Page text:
Emo2 is an instrument for the measurement of emotion during product use. Most standard tools for the measurement of emotion provide overall rating along one or two dimensions or half a dozen basic emotions. Design-oriented tools (most notably PrEmo) overcome this limitation but are focused on sensory experience after static exposure to a product. We don’t know any tool designed to measure emotion over time, during interaction with a product, while providing rich feedback to designers. Self-confrontation allows the collection of extended data on the user experience without interfering with the interaction.
Test participants are filmed while interacting with a product. Immediately afterwards they watch this video and can report about their feelings during the interaction. Ratings can be collected at predefined points in time (fixed interval, after completion of a task, etc.), when the participants want to report their feelings or when psychophysiological data (skin conductance, cardiac function and possibly facial EMG) indicate a change in arousal or an emotional response.
We don’t know any tool designed to measure emotion over time, during interaction with a product, while providing rich feedback to designers. Self-confrontation allows the collection of extended data on the user experience without interfering with the interaction. Psychophysiological indicators could be included to increase the quality of the measurement. The exact scales used are not yet defined at this stage but will be specifically designed for product use situations (with a strong emphasis on software, websites and consumer electronics).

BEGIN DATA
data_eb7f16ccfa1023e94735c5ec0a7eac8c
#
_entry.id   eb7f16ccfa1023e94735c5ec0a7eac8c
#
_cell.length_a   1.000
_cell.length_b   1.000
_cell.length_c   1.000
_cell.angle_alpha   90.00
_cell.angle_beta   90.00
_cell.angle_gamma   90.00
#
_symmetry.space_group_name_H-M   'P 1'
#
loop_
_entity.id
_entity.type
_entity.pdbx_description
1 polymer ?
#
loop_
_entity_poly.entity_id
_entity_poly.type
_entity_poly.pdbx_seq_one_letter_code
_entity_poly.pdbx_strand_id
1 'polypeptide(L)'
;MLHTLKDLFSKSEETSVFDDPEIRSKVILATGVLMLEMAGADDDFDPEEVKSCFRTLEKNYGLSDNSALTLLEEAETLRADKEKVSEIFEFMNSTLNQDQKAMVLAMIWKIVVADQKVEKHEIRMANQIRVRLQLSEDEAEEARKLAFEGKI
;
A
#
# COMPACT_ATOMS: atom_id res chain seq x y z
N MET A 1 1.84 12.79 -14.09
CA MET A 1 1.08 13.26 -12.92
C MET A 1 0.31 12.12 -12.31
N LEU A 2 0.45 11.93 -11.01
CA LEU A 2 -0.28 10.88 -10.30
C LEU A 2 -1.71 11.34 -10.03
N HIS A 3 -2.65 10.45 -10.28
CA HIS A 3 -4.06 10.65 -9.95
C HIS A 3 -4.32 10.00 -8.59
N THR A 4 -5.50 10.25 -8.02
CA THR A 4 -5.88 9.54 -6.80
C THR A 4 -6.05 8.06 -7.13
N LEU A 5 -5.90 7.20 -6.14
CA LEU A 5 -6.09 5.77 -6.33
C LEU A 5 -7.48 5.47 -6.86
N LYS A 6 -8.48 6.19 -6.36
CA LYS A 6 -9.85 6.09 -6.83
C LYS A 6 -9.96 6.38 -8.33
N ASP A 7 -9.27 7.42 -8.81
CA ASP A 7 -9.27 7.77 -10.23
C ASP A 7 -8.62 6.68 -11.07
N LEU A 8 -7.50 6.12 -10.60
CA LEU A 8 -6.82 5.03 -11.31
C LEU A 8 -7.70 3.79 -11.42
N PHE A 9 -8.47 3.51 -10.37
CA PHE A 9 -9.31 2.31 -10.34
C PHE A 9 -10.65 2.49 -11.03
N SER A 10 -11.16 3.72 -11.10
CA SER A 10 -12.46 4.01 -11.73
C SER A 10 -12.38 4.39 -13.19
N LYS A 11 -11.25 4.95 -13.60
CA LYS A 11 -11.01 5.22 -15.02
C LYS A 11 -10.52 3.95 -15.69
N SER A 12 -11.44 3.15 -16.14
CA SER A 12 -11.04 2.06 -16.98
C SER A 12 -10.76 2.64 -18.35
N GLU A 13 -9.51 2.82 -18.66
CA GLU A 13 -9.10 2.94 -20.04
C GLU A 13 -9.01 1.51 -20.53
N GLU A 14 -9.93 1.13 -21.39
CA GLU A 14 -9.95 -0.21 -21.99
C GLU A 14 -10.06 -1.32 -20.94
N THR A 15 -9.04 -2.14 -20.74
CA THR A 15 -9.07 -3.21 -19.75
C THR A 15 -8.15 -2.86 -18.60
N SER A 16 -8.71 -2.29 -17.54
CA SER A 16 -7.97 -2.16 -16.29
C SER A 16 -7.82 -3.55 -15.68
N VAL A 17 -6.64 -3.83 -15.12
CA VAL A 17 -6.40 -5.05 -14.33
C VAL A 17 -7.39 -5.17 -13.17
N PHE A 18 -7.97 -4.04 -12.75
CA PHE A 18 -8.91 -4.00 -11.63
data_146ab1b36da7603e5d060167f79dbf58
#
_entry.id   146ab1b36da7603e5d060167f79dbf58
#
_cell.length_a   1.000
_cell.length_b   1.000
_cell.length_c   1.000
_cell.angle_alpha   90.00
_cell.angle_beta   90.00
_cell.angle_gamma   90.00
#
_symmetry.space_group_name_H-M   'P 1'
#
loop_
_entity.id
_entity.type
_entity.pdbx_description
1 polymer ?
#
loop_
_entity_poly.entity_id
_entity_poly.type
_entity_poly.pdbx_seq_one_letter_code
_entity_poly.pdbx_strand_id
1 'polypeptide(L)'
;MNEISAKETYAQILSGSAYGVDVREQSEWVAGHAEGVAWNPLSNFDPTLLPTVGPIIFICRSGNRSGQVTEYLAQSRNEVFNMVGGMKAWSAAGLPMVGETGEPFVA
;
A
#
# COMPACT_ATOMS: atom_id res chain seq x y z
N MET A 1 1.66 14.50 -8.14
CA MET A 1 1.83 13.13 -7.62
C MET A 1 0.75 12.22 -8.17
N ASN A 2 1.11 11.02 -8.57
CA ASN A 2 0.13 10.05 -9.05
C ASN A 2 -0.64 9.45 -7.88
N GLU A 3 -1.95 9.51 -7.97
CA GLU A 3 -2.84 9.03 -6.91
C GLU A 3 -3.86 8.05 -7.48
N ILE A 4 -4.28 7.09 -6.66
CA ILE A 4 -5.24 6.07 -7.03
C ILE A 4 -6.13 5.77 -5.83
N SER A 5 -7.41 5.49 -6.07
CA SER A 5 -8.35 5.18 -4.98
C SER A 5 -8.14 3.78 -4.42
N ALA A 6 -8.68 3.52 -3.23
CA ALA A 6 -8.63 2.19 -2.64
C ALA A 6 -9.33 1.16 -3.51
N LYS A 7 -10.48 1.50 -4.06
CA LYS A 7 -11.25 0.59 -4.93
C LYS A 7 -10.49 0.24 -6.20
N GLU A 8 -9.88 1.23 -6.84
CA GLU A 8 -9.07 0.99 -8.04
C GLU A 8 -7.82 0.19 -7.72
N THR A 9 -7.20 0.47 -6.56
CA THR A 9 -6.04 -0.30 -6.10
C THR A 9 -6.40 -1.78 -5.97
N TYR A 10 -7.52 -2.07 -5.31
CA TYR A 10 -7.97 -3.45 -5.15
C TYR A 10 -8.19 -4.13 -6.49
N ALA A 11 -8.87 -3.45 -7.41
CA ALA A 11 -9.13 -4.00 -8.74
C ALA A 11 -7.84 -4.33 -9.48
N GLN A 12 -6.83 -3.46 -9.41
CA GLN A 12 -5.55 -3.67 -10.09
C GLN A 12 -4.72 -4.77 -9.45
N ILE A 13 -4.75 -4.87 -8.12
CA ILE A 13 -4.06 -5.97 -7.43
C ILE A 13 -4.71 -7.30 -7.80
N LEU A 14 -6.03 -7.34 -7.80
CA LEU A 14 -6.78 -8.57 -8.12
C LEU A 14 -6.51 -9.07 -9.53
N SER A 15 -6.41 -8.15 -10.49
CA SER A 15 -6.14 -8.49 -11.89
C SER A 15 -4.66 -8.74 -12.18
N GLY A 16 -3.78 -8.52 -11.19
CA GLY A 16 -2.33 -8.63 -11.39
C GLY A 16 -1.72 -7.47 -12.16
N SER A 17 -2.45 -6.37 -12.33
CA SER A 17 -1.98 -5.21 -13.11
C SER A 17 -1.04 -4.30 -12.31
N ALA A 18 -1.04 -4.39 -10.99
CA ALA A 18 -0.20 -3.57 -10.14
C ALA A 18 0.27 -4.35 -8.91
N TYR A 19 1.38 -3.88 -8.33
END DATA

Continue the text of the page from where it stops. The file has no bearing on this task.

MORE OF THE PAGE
Self-confrontation and physiological measurement require a great deal of expertise and some expensive equipment. A lightweight version relying on punctual self- report might be made available but the advantage of self-confrontation would obviously be lost.
Like of self-report measures, Emo2 might be vulnerable to cognitive and social biases. The design of studies with this tool is also very important to avoid demand characteristic effects (i.e. inducing spurious self-report from the participants).
Laurans, G., & Desmet, P.M.A. (2006). Using self-confrontation to study user experience: A new approach to the dynamic measurement of emotions while interacting with products. In: P.M.A. Desmet, M.A. Karlsson, and J. van Erp (Eds.), Design & Emotion 2006; Proceedings of The International Conference on Design and Emotion, September 27-29. Gothenburg, Sweden: Chalmers University of Technology.